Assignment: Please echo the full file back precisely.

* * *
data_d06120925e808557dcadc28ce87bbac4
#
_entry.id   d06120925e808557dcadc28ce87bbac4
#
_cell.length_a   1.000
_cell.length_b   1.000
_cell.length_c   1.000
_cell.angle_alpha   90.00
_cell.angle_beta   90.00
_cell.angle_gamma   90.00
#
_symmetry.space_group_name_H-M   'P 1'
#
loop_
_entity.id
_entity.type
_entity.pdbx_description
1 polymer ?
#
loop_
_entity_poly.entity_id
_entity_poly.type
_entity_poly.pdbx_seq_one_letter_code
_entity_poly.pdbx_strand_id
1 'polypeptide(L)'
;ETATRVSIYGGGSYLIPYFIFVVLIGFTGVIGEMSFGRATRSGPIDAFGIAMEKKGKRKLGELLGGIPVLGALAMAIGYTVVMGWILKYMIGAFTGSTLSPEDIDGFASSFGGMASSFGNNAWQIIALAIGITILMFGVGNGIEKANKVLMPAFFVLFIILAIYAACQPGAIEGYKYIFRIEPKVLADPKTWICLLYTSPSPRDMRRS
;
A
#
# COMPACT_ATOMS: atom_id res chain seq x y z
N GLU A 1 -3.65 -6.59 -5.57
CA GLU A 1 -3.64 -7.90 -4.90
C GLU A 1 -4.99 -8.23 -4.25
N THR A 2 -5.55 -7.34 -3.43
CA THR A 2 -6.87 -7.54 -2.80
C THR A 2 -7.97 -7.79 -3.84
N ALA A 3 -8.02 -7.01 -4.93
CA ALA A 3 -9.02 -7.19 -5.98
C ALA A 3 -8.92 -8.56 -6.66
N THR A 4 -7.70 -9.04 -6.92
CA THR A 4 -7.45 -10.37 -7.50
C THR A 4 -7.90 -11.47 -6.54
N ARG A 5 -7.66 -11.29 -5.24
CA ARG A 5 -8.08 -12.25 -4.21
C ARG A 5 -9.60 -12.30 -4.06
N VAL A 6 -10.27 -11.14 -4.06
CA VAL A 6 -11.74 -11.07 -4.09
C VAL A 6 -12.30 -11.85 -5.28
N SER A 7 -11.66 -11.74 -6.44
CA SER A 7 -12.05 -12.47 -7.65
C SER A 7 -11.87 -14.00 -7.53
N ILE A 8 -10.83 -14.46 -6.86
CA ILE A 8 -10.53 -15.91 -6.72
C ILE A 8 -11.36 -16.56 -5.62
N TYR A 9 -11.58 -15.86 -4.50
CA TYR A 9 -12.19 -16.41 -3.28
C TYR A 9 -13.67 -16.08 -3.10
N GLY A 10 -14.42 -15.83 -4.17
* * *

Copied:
data_d06120925e808557dcadc28ce87bbac4
#
_entry.id   d06120925e808557dcadc28ce87bbac4
#
_cell.length_a   1.000
_cell.length_b   1.000
_cell.length_c   1.000
_cell.angle_alpha   90.00
_cell.angle_beta   90.00
_cell.angle_gamma   90.00
#
_symmetry.space_group_name_H-M   'P 1'
#
loop_
_entity.id
_entity.type
_entity.pdbx_description
1 polymer ?
#
loop_
_entity_poly.entity_id
_entity_poly.type
_entity_poly.pdbx_seq_one_letter_code
_entity_poly.pdbx_strand_id
1 'polypeptide(L)'
;ETATRVSIYGGGSYLIPYFIFVVLIGFTGVIGEMSFGRATRSGPIDAFGIAMEKKGKRKLGELLGGIPVLGALAMAIGYTVVMGWILKYMIGAFTGSTLSPEDIDGFASSFGGMASSFGNNAWQIIALAIGITILMFGVGNGIEKANKVLMPAFFVLFIILAIYAACQPGAIEGYKYIFRIEPKVLADPKTWICLLYTSPSPRDMRRS
;
A
#
# COMPACT_ATOMS: atom_id res chain seq x y z
N GLU A 1 -3.65 -6.59 -5.57
CA GLU A 1 -3.64 -7.90 -4.90
C GLU A 1 -4.99 -8.23 -4.25
N THR A 2 -5.55 -7.34 -3.43
CA THR A 2 -6.87 -7.54 -2.80
C THR A 2 -7.97 -7.79 -3.84
N ALA A 3 -8.02 -7.01 -4.93
CA ALA A 3 -9.02 -7.19 -5.98
C ALA A 3 -8.92 -8.56 -6.66
N THR A 4 -7.70 -9.04 -6.92
CA THR A 4 -7.45 -10.37 -7.50
C THR A 4 -7.90 -11.47 -6.54
N ARG A 5 -7.66 -11.29 -5.24
CA ARG A 5 -8.08 -12.25 -4.21
C ARG A 5 -9.60 -12.30 -4.06
N VAL A 6 -10.27 -11.14 -4.06
CA VAL A 6 -11.74 -11.07 -4.09
C VAL A 6 -12.30 -11.85 -5.28
N SER A 7 -11.66 -11.74 -6.44
CA SER A 7 -12.05 -12.47 -7.65
C SER A 7 -11.87 -14.00 -7.53
N ILE A 8 -10.83 -14.46 -6.86
CA ILE A 8 -10.53 -15.91 -6.72
C ILE A 8 -11.36 -16.56 -5.62
N TYR A 9 -11.58 -15.86 -4.50
CA TYR A 9 -12.19 -16.41 -3.28
C TYR A 9 -13.67 -16.08 -3.10
N GLY A 10 -14.42 -15.83 -4.17